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A patch was released, but the vulnerability remains in the wild.
The next time you’re in a hotel room, make sure to slide the deadbolt into the locked position. Researchers at Finnish cybersecurity firm F-Secure discovered a technique for building a master keycard that can bypass every locked room in a hotel. The exploit works on locks made by the world’s largest manufacturer and is estimated to affect 140,000 hotels in more than 160 countries.
The vulnerability was unearthed after a friend of researchers at F-Secure lost their laptop containing sensitive information in a mysterious hotel room break-in. The hotel staff was notified of the theft but dismissed the case after an investigation turned up empty. There were no indications of forced entry and no signs of access to the room entry logs. It was as if the laptop had vanished.
But two researchers at F-Secure, Tomi Tuominen and Timo Hirvonen, were convinced someone had found a stealthy way to break into the room and snatch the computer without leaving footprints. They focused their attention on the electronic lock that opens the room with a corresponding keycard and spent more than a decade searching for methods to compromise it.
After thousands of hours of trial and error, the two researchers discovered a critical security flaw in the Vision by VingCard software system created by Swedish lock manufacturer Assa Abloy. With a $300 Proxmark RFID card reading and writing tool, bad actors could create a master key that would open any room in a given hotel. All they would need to do is obtain a keycard (even an old or expired one would work) and scan it using the card reading tool with complex cryptographic methods.
Once that’s done, the Proxmark device reads a piece of information on the card that identifies the hotel. It then simulates all possible codes for any key at the facility and flashes a red light for each incorrect keycard. After about one minute of searching, it flashes green and creates a master key capable of unlocking any hotel room. You can see the attack in action in the video below.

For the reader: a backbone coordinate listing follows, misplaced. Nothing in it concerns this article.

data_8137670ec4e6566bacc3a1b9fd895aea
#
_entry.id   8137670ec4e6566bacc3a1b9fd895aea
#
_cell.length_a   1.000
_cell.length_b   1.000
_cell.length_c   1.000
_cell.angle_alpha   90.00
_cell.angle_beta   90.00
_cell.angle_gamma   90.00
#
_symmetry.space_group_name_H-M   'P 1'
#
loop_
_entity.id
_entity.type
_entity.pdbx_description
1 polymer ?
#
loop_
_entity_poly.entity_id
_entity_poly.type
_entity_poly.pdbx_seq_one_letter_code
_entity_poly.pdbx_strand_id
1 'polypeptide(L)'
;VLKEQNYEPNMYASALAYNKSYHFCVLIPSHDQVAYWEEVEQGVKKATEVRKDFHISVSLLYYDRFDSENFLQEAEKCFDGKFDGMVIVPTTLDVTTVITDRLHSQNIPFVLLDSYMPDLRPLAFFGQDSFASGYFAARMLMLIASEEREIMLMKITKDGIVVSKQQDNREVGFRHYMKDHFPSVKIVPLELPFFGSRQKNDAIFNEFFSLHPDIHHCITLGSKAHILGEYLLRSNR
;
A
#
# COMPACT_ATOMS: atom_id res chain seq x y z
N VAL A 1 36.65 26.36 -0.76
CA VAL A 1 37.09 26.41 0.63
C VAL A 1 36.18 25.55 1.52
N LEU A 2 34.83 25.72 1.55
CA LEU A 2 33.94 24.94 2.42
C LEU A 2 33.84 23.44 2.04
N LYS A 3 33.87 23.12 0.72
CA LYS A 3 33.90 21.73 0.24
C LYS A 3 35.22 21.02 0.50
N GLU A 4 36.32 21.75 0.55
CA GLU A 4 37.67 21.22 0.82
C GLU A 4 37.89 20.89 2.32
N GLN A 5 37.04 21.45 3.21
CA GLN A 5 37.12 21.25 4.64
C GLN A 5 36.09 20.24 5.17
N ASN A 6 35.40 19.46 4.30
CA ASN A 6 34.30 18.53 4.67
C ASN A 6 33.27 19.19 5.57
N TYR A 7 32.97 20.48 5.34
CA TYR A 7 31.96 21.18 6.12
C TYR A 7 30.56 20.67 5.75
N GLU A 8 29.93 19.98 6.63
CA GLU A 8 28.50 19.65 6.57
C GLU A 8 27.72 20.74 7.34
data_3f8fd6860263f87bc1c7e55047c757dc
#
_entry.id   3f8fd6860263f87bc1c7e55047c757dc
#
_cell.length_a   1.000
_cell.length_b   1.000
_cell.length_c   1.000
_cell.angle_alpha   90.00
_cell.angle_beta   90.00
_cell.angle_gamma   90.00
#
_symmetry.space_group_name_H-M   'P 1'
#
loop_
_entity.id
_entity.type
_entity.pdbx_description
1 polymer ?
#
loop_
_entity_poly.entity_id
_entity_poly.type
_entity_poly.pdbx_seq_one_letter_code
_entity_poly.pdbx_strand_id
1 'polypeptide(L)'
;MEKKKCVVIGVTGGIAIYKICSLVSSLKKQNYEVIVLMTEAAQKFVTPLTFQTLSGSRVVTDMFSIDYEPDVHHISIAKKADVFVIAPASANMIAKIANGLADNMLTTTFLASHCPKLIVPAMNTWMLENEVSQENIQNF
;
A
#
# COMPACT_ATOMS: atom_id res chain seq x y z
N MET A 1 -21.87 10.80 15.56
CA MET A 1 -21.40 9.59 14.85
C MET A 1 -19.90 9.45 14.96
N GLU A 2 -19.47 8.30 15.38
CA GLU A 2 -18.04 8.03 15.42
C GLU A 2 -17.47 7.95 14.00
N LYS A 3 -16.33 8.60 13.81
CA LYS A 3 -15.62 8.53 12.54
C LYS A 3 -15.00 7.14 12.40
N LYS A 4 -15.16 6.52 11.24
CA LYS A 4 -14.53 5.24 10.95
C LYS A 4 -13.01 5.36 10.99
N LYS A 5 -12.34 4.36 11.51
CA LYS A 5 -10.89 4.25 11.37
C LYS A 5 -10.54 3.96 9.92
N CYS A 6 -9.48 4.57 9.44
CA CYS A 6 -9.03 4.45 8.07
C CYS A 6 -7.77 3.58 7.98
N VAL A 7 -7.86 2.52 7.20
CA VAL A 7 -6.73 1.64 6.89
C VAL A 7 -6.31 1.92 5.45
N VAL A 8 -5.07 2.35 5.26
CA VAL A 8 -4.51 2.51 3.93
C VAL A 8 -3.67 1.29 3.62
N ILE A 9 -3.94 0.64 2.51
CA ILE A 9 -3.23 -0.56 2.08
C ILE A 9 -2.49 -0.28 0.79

“This attack is pretty sneaky so by definition it would be very difficult to notice,” Tomi Tuominen, practice leader at F-Secure, told the Daily Dot. “Unlike many people think, the majority of hotel door locks are standalone. If we wanted to break into a hotel room, we can impersonate your key, the master key, or any valid key on that facility. We could get access to your hotel room, and you don’t know about it. Nobody knows about it. If you were to suspect something was going on, the hotel staff would have to manually extract logs from the door.”
Assa Abloy told F-Secure the problem affects millions of hotel locks but later said the number was between 500,000 and a million in a statement to Wired. That number could be even higher considering how difficult it is to get a firm number on how many hotels replaced their locks with new ones. The hack works on Assa Abloy locks that use the older Vision software, not its newer Visionline products, so hotels that have upgraded in recent years should be secure. The two security researchers said they collected more than a thousand keycards from friends over the last decade and found 30 percent of them were the older, vulnerable model. Hotels that use the Vision software include independent establishments, local chains, and some well-known global brands.
F-Secure will not divulge specific information on how to implement the attack in fear it would be used by burglars. In 2012, a security researcher disclosed details on how a hacker could breach an electronic lock system used in more than four million hotels. A few months after the reveal, a series of thefts were reported in Texas that affected vulnerable rooms.
Instead, F-Secure notified Assa Abloy of the vulnerabilities and worked with the company for the last year to deploy fixes. An update was pushed out to affected properties in February. However, because the cards aren’t connected to a network, they can’t be forced to update. Hotel managers would have to call in a technician to update the locks one-by-one, a task that could prove more expensive and time-consuming than buying new ones, “There’s a good chance that not everybody has patched, but we don’t have visibility into that,” Tuominen said.
“This is the new normal. If you have software you need to upgrade it all the time,” Assa Abloy’s hospitality business unit head Christophe Sut told Wired. “We upgrade our phones and computers. We need to upgrade locks as well.”
There are no known reports of hotel break-ins using this method of attack, though that doesn’t mean they haven’t happened. F-Secure says it would take “deep technical knowledge” and a significant investment of time to create a master key.
Assa Abloy did not respond to our request for comment.
Phillip Tracy is a former technology staff writer at the Daily Dot. He's an expert on smartphones, social media trends, and gadgets. He previously reported on IoT and telecom for RCR Wireless News and contributed to NewBay Media magazine. He now writes for Laptop magazine.